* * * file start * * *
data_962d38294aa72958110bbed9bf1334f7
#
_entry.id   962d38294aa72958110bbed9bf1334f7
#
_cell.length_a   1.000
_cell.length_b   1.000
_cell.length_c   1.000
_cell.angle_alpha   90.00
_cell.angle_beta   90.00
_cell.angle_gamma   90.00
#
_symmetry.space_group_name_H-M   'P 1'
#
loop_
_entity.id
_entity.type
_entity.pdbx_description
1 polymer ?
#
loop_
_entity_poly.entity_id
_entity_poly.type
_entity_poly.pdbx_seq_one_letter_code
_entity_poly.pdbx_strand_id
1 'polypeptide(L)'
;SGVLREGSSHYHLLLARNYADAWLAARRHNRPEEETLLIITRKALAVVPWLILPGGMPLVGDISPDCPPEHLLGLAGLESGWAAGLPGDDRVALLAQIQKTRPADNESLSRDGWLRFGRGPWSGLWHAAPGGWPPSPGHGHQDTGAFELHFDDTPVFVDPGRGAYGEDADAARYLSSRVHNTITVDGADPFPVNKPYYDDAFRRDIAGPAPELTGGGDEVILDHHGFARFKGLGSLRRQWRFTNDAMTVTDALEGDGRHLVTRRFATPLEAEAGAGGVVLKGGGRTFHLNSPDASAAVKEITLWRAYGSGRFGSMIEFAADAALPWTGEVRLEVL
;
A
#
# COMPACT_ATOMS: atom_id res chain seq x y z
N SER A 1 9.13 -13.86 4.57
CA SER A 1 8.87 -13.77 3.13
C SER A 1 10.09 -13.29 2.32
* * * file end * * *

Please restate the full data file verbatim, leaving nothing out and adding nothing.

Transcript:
data_962d38294aa72958110bbed9bf1334f7
#
_entry.id   962d38294aa72958110bbed9bf1334f7
#
_cell.length_a   1.000
_cell.length_b   1.000
_cell.length_c   1.000
_cell.angle_alpha   90.00
_cell.angle_beta   90.00
_cell.angle_gamma   90.00
#
_symmetry.space_group_name_H-M   'P 1'
#
loop_
_entity.id
_entity.type
_entity.pdbx_description
1 polymer ?
#
loop_
_entity_poly.entity_id
_entity_poly.type
_entity_poly.pdbx_seq_one_letter_code
_entity_poly.pdbx_strand_id
1 'polypeptide(L)'
;SGVLREGSSHYHLLLARNYADAWLAARRHNRPEEETLLIITRKALAVVPWLILPGGMPLVGDISPDCPPEHLLGLAGLESGWAAGLPGDDRVALLAQIQKTRPADNESLSRDGWLRFGRGPWSGLWHAAPGGWPPSPGHGHQDTGAFELHFDDTPVFVDPGRGAYGEDADAARYLSSRVHNTITVDGADPFPVNKPYYDDAFRRDIAGPAPELTGGGDEVILDHHGFARFKGLGSLRRQWRFTNDAMTVTDALEGDGRHLVTRRFATPLEAEAGAGGVVLKGGGRTFHLNSPDASAAVKEITLWRAYGSGRFGSMIEFAADAALPWTGEVRLEVL
;
A
#
# COMPACT_ATOMS: atom_id res chain seq x y z
N SER A 1 9.13 -13.86 4.57
CA SER A 1 8.87 -13.77 3.13
C SER A 1 10.09 -13.29 2.32